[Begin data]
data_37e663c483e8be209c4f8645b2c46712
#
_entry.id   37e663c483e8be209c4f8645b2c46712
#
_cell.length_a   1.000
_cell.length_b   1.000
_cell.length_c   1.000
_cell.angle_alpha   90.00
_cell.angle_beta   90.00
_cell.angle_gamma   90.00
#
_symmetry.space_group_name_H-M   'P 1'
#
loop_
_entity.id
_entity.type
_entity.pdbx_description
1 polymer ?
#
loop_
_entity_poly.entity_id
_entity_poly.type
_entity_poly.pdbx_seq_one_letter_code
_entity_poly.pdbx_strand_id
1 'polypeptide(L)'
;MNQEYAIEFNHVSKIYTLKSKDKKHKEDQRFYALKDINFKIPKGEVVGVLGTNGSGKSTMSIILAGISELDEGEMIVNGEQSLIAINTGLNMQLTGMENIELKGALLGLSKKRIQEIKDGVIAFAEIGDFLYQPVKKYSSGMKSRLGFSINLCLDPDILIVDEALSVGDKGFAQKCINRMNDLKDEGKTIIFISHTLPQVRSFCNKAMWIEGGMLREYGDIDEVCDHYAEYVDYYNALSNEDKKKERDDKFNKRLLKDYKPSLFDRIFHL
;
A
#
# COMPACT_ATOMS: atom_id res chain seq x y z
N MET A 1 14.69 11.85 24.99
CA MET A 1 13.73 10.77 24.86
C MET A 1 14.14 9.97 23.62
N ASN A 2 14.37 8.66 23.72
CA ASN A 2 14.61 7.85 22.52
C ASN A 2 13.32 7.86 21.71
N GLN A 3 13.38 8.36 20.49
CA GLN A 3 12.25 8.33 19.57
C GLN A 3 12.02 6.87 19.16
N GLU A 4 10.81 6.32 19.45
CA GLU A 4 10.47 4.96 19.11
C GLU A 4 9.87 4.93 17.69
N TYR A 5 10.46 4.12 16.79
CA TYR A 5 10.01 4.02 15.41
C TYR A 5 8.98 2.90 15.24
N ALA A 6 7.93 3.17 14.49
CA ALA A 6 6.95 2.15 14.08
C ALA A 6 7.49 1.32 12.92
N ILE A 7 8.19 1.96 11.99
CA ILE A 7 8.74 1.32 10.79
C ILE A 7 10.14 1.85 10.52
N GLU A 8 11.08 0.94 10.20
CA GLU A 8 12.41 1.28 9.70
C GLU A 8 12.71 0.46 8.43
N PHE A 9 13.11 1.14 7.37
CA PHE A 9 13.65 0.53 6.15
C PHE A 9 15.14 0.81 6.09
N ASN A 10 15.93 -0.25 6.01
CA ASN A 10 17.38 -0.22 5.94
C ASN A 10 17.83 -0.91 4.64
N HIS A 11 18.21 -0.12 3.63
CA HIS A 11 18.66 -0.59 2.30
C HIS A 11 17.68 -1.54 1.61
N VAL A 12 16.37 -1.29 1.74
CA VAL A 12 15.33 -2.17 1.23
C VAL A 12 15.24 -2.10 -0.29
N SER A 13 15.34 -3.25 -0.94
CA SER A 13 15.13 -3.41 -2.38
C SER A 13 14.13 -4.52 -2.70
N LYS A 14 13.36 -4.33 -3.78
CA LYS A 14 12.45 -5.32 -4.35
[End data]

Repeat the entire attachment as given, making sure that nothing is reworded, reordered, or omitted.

data_37e663c483e8be209c4f8645b2c46712
#
_entry.id   37e663c483e8be209c4f8645b2c46712
#
_cell.length_a   1.000
_cell.length_b   1.000
_cell.length_c   1.000
_cell.angle_alpha   90.00
_cell.angle_beta   90.00
_cell.angle_gamma   90.00
#
_symmetry.space_group_name_H-M   'P 1'
#
loop_
_entity.id
_entity.type
_entity.pdbx_description
1 polymer ?
#
loop_
_entity_poly.entity_id
_entity_poly.type
_entity_poly.pdbx_seq_one_letter_code
_entity_poly.pdbx_strand_id
1 'polypeptide(L)'
;MNQEYAIEFNHVSKIYTLKSKDKKHKEDQRFYALKDINFKIPKGEVVGVLGTNGSGKSTMSIILAGISELDEGEMIVNGEQSLIAINTGLNMQLTGMENIELKGALLGLSKKRIQEIKDGVIAFAEIGDFLYQPVKKYSSGMKSRLGFSINLCLDPDILIVDEALSVGDKGFAQKCINRMNDLKDEGKTIIFISHTLPQVRSFCNKAMWIEGGMLREYGDIDEVCDHYAEYVDYYNALSNEDKKKERDDKFNKRLLKDYKPSLFDRIFHL
;
A
#
# COMPACT_ATOMS: atom_id res chain seq x y z
N MET A 1 14.69 11.85 24.99
CA MET A 1 13.73 10.77 24.86
C MET A 1 14.14 9.97 23.62
N ASN A 2 14.37 8.66 23.72
CA ASN A 2 14.61 7.85 22.52
C ASN A 2 13.32 7.86 21.71
N GLN A 3 13.38 8.36 20.49
CA GLN A 3 12.25 8.33 19.57
C GLN A 3 12.02 6.87 19.16
N GLU A 4 10.81 6.32 19.45
CA GLU A 4 10.47 4.96 19.11
C GLU A 4 9.87 4.93 17.69
N TYR A 5 10.46 4.12 16.79
CA TYR A 5 10.01 4.02 15.41
C TYR A 5 8.98 2.90 15.24
N ALA A 6 7.93 3.17 14.49
CA ALA A 6 6.95 2.15 14.08
C ALA A 6 7.49 1.32 12.92
N ILE A 7 8.19 1.96 11.99
CA ILE A 7 8.74 1.32 10.79
C ILE A 7 10.14 1.85 10.52
N GLU A 8 11.08 0.94 10.20
CA GLU A 8 12.41 1.28 9.70
C GLU A 8 12.71 0.46 8.43
N PHE A 9 13.11 1.14 7.37
CA PHE A 9 13.65 0.53 6.15
C PHE A 9 15.14 0.81 6.09
N ASN A 10 15.93 -0.25 6.01
CA ASN A 10 17.38 -0.22 5.94
C ASN A 10 17.83 -0.91 4.64
N HIS A 11 18.21 -0.12 3.63
CA HIS A 11 18.66 -0.59 2.30
C HIS A 11 17.68 -1.54 1.61
N VAL A 12 16.37 -1.29 1.74
CA VAL A 12 15.33 -2.17 1.23
C VAL A 12 15.24 -2.10 -0.29
N SER A 13 15.34 -3.25 -0.94
CA SER A 13 15.13 -3.41 -2.38
C SER A 13 14.13 -4.52 -2.70
N LYS A 14 13.36 -4.33 -3.78
CA LYS A 14 12.45 -5.32 -4.35